What Arnold’s memoirs need: A chapter on his betrayal of California
April 16, 2012
By Chris Reed
“More than 2,000 people responded: Talk about bodybuilding, your childhood and your time on movie sets, they wrote,” said an account in the Sacramento Bee. “Talk about politics. And sex.”
But the former governor’s upcoming book is unlikely to truthfully detail perhaps the most profound and far-reaching action of Schwarzenegger’s life: his decision to betray Californians and saddle their economy with a permanent burden because of his determination to be remembered as a green icon.
I refer to Schwarzenegger’s 2006 decision to embrace and sign AB 32, the Global Warming Solutions Act of 2006 – a bill forcing California utilities to switch to cleaner but much costlier forms of energy and establishing a cap-and-trade pollution credits market for heavy industries.
The state media’s amazingly incompetent and biased coverage of AB 32 treats it as an open question whether forcing California businesses to pay much higher costs for energy than firms in rival states and nations will help them or hurt them. Reporters covering energy and the environment also never mention the very related fact that one of the main rationales for AB 32 — that it would inspire the rest of America and the rest of the world to copy the Golden State in fighting global warming — never came to pass.
The result is that as AB 32 is phased in, California products will have an increasingly large competitive disadvantage because of the de facto green energy surcharge their price includes.
Congress has figured out it’s not a good policy for the United States to go it alone in switching to costlier but cleaner energy. It’s why cap-and-trade legislation died in 2009 — when Democrats still controlled both the House and Senate.
The Obama administration also understands go-it-alone is folly. U.S. Energy Secretary Steven Chu put it in stark terms in March 2009 congressional testimony. He said that if a United States switch to cleaner energy wasn’t copied by other nations, the United States should essentially start a trade war by putting tariffs on their products to erase the competitive disadvantage the United States suffered for trying to save the world from climate change.
And while Schwarzenegger never gets in the way of his self-aggrandizing Global Green Giant narrative, there is plenty of evidence that he too knows go-it-alone verges on economic suicide. In 2006, he forced legislators to include a provision allowing the governor to suspend AB 32 if the economy were in poor shape. In March 2010, in a letter to the California Air Resources Board that the reliably buffoonish state media ignored, Schwarzenegger even hinted that it might be a good idea to delay implementing AB 32 until it were part of a larger national climate-change policy.
The law should be integrated “as seamlessly as possible into a comprehensive national strategy,” he wrote. “Given the importance of interstate and international trade to California’s economy, we must design our program to ensure that California companies are appropriately positioned to compete under any future federal or international program.”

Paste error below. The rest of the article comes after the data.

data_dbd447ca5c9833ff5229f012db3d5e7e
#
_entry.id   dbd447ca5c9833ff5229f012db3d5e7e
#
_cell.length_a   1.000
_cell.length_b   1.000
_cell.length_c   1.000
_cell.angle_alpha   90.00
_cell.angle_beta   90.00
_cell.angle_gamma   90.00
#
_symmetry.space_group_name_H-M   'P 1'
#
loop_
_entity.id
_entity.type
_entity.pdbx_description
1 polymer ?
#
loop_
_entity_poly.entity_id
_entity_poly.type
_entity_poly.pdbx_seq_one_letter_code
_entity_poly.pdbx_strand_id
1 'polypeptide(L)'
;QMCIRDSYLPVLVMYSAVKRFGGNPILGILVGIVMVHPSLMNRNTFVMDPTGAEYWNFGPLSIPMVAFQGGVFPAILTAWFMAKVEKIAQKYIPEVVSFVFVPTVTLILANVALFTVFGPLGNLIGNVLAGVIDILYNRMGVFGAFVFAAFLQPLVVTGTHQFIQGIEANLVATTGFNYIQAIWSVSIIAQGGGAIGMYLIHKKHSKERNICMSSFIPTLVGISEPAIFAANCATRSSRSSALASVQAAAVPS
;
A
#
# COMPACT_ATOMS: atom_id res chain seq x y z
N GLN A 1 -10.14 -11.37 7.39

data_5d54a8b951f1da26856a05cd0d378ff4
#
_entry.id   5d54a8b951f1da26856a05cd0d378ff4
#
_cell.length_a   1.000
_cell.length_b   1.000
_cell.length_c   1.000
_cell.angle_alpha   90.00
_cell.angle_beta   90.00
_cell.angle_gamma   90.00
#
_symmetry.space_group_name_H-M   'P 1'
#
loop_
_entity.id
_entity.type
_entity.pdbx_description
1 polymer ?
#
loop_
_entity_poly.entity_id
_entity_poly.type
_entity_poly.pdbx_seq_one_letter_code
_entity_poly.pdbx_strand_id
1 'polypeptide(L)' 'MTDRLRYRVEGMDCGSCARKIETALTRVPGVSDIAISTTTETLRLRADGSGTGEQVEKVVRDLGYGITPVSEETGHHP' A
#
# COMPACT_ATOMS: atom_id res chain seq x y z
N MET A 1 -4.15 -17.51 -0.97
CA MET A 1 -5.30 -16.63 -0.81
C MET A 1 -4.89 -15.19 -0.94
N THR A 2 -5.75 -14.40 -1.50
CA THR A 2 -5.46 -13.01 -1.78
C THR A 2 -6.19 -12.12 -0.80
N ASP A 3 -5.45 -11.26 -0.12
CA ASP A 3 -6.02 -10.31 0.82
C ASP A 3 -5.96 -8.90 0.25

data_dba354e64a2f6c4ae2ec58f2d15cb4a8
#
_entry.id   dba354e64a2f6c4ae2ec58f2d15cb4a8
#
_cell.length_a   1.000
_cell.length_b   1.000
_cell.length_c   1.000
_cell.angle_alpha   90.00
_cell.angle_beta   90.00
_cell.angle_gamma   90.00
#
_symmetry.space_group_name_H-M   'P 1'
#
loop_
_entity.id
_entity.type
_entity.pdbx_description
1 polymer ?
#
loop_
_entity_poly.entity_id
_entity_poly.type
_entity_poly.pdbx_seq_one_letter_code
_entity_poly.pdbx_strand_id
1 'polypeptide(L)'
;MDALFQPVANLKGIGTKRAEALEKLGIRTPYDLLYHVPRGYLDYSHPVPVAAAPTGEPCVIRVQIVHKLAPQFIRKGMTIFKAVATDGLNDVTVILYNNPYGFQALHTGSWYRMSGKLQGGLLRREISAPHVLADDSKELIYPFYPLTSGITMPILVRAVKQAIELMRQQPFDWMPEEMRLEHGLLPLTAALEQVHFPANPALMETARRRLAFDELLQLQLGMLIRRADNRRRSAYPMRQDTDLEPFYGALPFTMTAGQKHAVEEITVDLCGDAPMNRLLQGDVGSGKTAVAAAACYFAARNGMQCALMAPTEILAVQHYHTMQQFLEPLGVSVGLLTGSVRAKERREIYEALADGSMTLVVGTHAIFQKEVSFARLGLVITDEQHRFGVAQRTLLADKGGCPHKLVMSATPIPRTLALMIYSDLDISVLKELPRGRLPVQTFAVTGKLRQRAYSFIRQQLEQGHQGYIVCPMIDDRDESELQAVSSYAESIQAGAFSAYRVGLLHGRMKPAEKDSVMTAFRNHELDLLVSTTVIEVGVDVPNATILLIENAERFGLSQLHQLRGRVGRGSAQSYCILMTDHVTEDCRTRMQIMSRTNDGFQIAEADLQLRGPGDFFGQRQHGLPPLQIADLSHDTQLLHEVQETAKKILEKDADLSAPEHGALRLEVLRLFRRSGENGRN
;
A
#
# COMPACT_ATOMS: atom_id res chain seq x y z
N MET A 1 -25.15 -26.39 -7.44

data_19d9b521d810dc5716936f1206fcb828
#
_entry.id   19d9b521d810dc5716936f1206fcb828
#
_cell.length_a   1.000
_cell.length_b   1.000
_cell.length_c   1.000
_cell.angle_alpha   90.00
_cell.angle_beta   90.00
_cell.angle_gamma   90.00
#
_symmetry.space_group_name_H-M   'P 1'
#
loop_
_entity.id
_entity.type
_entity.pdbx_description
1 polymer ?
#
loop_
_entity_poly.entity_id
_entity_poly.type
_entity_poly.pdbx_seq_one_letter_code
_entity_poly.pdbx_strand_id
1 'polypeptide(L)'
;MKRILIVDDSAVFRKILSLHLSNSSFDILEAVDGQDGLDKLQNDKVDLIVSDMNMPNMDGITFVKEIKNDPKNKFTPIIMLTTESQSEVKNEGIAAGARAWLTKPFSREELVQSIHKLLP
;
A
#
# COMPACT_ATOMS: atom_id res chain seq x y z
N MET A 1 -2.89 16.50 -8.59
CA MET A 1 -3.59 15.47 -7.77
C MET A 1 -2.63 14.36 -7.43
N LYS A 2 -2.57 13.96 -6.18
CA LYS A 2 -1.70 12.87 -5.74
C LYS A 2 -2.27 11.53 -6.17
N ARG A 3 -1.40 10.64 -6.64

Nine months later, Schwarzenegger left the governor’s office, determined to buff his image as a green idol and never again to offer the slightest hint that AB 32 was anything but the greatest single act of leadership since President Truman embraced the Marshall Plan. Ever since, he’s traveled the world to accept kudos for his great foresight and brilliant leadership in saving the planet.
Except that AB 32 didn’t inspire the rest of the world. As a result, it won’t reduce the emissions that are believed by many scientists to contribute to global warming. Instead, such emissions are surging, not receding — especially in China and India, the very nations that are likely to be California’s most significant trade rivals in the 21st century. Nations that will enjoy a permanent competitive advantage over the Golden State — much cheaper energy — because of Arnold Schwarzenegger.
Will this be mentioned in Arnold’s memoirs? Of course not. But in time, as the evidence grows that California’s extremely costly energy kills jobs — and reduces disposable income for those with jobs — AB 32’s destructive futility will be impossible to ignore.
The green cultists in the state media — the ones who unlike Congress and Steven Chu couldn’t figure out that self-imposed competitive disadvantages are a bad thing — will be the last ones to abandon Arnold’s ship. But the permanent California recession that AB 32 is likely to create will be impossible for the rest of us to ignore.
All because an egomaniacal action star turned politician was desperate for a legacy.
I have no idea what pun or spin will be used in the title of Schwarzenegger’s memoirs. But I know what the title would be were I the author: “Benedict Arnold.”